From the Rabbi


          

Where is the boundary between enthusiasm and zealotry? Passionate enthusi- asm is expressed by embracing and loving life which, by the way, is a great mitz- vah (commandment). Zealotry, on the other hand, is an excess of passion. Passion is a lover; zeal is a stalker. Passion tries to persuade; zealotry converts by the sword. Our Sages in Pirke Avot derived that it is a sign of intellectual cowardice to destroy those who cannot be persuaded by reason. It is the mark of a zealot. The ends do not justify means of violence. The Torah emphasizes that the rule of law is the way to create a just and peaceful society. AND enthusiasm is a good thing! We need not to lose ourselves in despondency or helplessness in these difficult times. We must keep a passion for life in our minds and hearts. I found this great question- naire checklist to help guide us to a new or renewed level of enthusiasm as we begin this new year 5778:
1. What are you enthusiastic about?
2. In what situations in the past have you felt great enthusiasm?
3. Is enthusiasm contagious?
4. What can you learn from the enthusiasm of others?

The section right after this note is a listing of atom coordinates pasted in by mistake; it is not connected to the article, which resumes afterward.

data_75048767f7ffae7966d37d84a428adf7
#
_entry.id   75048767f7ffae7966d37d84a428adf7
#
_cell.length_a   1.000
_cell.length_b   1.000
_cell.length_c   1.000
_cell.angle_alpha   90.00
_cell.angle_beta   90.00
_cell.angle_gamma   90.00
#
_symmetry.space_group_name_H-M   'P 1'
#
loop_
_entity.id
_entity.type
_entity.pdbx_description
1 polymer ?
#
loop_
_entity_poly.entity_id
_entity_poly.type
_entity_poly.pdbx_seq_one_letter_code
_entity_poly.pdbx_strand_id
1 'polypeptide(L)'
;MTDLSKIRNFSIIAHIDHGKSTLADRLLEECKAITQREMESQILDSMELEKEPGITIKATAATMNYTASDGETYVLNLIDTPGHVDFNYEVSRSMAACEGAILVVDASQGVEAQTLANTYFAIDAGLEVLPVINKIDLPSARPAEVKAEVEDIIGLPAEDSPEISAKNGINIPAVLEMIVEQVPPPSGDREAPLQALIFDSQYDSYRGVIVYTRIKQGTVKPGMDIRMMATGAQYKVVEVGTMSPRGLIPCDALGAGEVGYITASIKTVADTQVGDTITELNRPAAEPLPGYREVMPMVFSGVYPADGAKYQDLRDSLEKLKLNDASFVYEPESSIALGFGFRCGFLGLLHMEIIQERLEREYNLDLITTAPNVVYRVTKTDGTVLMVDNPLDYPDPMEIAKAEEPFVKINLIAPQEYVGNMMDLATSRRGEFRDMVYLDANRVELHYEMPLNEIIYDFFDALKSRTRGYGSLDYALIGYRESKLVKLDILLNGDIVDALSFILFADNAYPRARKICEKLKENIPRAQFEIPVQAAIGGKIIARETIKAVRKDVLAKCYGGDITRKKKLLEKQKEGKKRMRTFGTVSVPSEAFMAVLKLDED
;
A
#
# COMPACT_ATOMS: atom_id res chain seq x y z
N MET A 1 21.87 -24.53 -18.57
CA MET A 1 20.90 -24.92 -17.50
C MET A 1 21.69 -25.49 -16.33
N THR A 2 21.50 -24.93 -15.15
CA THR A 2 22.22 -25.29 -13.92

5. How do you react when others are enthusiastic toward you?
6. How would you gain if you were more enthusiastic?
5. Does gaining knowledge or doing acts of tzedakah ignite enthusiasm in you?
If you are looking for a place to start raising your enthusiasm IQ let me suggest be- ginning with acts of tzedakah regarding the victims of Hurricane Harvey. I know there are many efforts local, national and world-wide. Here are just a few places to get you started-JFNA, Jewish Federation of Greater Houston, USCJ’s Disaster Re- lief Fund and Nechama (a volunteer organization that provides hands on response and recovery services nationwide).
Shana Tovah and as we pray the the health and welfare of those affected by Hurri- cane Harvey, may it be a sweet and truly wonderful year ahead for all!

Rhonda Nebel